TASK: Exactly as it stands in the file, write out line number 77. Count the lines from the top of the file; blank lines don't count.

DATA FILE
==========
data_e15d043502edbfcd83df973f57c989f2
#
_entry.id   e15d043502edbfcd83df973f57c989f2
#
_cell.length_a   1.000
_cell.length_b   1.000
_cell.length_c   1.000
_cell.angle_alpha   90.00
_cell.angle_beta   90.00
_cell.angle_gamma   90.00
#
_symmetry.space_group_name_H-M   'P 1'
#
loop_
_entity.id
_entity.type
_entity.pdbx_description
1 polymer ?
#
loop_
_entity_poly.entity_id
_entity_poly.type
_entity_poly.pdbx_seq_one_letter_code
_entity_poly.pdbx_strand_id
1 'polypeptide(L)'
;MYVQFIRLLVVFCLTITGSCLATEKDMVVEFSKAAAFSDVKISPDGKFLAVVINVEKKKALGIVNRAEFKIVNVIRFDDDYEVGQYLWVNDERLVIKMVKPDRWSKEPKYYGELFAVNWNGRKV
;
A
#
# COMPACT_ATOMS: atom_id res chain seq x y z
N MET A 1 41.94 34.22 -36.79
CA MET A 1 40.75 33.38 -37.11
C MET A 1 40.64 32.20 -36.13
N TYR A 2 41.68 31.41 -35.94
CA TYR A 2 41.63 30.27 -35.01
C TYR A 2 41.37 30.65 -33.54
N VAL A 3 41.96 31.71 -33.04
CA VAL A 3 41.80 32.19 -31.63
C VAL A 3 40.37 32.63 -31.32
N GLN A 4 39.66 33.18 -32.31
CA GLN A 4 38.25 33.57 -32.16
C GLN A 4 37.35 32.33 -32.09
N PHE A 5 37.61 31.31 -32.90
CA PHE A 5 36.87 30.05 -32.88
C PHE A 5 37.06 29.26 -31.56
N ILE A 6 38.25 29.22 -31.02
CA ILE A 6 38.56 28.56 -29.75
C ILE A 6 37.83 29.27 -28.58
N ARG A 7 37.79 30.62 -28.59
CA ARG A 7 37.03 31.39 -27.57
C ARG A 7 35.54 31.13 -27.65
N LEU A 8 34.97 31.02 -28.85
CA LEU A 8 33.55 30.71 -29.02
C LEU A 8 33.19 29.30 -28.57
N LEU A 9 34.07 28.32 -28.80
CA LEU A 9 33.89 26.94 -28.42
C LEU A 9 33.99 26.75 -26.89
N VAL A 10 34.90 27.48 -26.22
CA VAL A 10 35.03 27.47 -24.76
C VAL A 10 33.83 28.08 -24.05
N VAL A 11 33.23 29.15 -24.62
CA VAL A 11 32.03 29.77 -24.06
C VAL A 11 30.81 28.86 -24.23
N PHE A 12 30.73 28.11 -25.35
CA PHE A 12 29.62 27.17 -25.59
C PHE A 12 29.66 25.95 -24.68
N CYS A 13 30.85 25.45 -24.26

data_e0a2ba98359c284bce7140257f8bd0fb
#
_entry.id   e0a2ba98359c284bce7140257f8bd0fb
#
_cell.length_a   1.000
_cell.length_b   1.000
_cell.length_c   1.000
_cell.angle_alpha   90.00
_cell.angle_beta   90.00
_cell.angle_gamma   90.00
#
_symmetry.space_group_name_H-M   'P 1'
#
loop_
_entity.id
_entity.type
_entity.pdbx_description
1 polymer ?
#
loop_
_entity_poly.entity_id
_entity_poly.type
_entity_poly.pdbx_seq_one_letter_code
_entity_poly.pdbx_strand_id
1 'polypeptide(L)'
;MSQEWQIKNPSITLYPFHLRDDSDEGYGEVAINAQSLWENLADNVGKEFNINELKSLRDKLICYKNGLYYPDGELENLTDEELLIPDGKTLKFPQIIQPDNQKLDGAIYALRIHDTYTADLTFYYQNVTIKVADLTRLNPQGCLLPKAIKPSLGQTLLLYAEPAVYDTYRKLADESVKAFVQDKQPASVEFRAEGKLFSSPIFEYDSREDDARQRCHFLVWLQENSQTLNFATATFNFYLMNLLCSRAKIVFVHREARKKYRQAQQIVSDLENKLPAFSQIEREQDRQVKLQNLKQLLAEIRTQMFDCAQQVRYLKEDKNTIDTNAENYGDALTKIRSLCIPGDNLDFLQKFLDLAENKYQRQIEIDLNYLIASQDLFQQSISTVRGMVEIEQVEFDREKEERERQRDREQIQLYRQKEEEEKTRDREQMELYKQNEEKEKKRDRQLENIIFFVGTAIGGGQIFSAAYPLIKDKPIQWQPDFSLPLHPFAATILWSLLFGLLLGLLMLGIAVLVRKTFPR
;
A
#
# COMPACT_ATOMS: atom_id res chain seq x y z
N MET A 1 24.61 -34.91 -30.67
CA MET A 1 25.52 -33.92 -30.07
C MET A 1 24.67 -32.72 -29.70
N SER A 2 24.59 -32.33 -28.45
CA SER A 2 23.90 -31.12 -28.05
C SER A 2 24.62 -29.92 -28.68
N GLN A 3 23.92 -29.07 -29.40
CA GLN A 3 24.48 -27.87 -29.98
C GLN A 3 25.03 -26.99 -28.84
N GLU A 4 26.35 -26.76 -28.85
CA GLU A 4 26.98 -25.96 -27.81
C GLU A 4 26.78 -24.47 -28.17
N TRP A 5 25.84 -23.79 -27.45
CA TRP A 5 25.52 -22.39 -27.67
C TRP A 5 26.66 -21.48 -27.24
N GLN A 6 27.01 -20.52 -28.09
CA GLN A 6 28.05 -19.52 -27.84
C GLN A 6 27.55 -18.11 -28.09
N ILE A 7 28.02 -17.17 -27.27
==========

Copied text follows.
_cell.angle_gamma   90.00